Archive for August, 2012

Canadian artist Greg Thatcher goes to Painswick every summer to paint its famous yew trees

August 23, 2012

Stroud News and Journal, 4:00pm Tuesday 7th August 2012 in News Canadian artist travels to Painswick every year to paint its famous yew trees by Hayley Mortimer, Reporter. Includes a galley of 5 photos.

A CANADIAN artist has travelled to Painswick to paint its famous yew trees.

Greg Thatcher, 63, who lives in Iowa, has been painting the trees at St Mary’s Church for more than 20 years and works on location from June to August every year.

The yew trees were planted in the Middle Ages and Mr Thatcher says they form the most beautiful yew tree avenues in the world.

He first saw them in a travel brochure while working in Lancashire in 1991.

At first, he worked from photographs but after visiting the churchyard he was inspired by the different shapes and intricate details.

Mr Thatcher said: “I have been drawn to them. I just keep seeing deeper and deeper levels of where I can start. It is an ongoing relationship.

“The process is very stimulating and nourishing to my creativity and imagination.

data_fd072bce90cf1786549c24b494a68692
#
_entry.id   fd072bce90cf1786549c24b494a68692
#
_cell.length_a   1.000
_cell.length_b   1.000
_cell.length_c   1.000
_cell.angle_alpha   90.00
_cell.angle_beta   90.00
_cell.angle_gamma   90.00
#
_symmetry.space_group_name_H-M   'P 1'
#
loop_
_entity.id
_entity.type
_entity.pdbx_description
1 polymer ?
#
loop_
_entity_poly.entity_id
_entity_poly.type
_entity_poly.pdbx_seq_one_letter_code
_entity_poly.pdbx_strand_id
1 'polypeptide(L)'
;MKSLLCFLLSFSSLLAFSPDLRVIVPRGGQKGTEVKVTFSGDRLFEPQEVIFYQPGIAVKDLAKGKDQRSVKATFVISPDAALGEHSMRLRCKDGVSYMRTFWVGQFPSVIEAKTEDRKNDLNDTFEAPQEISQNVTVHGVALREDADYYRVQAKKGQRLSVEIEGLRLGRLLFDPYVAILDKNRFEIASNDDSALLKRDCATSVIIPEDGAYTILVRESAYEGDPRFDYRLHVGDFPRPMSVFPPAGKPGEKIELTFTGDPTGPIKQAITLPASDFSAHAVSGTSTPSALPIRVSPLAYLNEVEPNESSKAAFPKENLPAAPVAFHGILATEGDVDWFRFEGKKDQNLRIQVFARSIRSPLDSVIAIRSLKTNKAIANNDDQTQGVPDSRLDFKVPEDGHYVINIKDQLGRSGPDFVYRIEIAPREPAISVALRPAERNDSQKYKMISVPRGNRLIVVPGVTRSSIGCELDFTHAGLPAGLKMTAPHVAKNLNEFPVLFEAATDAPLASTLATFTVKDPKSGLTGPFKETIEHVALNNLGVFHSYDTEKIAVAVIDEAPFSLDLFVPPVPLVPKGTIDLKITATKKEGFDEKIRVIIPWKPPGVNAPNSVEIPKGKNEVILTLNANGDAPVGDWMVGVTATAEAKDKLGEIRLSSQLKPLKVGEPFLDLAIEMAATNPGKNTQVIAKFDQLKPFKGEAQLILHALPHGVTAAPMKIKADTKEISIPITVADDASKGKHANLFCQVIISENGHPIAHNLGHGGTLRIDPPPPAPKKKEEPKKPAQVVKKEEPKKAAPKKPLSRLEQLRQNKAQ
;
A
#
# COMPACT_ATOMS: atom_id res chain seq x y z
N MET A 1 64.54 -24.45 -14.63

“Even after 20 years I am still finding more angles and more information to work with.

“I love Painswick and enjoy coming back each year. My trips have been pivotal to my career. It has given me access to a unique and inspiring landscape.”

Mr Thatcher spends between six and eight hours a day working on the drawings and many take more than 350 hours to complete.

He and his wife stay a mile away from the churchyard so Mr Thatcher can cycle to and from the site every day.

Mr Thatcher teaches art and art history to children aged 13 to 17 in a small school in Iowa.

He has a bachelor of fine art from the University of Victoria and a masters in painting and drawing from the University of Saskatchewan.

A series of drawings of the yew trees has been exhibited in the United States, Canada, England and France and his work hangs in corporate and private collections across the world.

For more information go to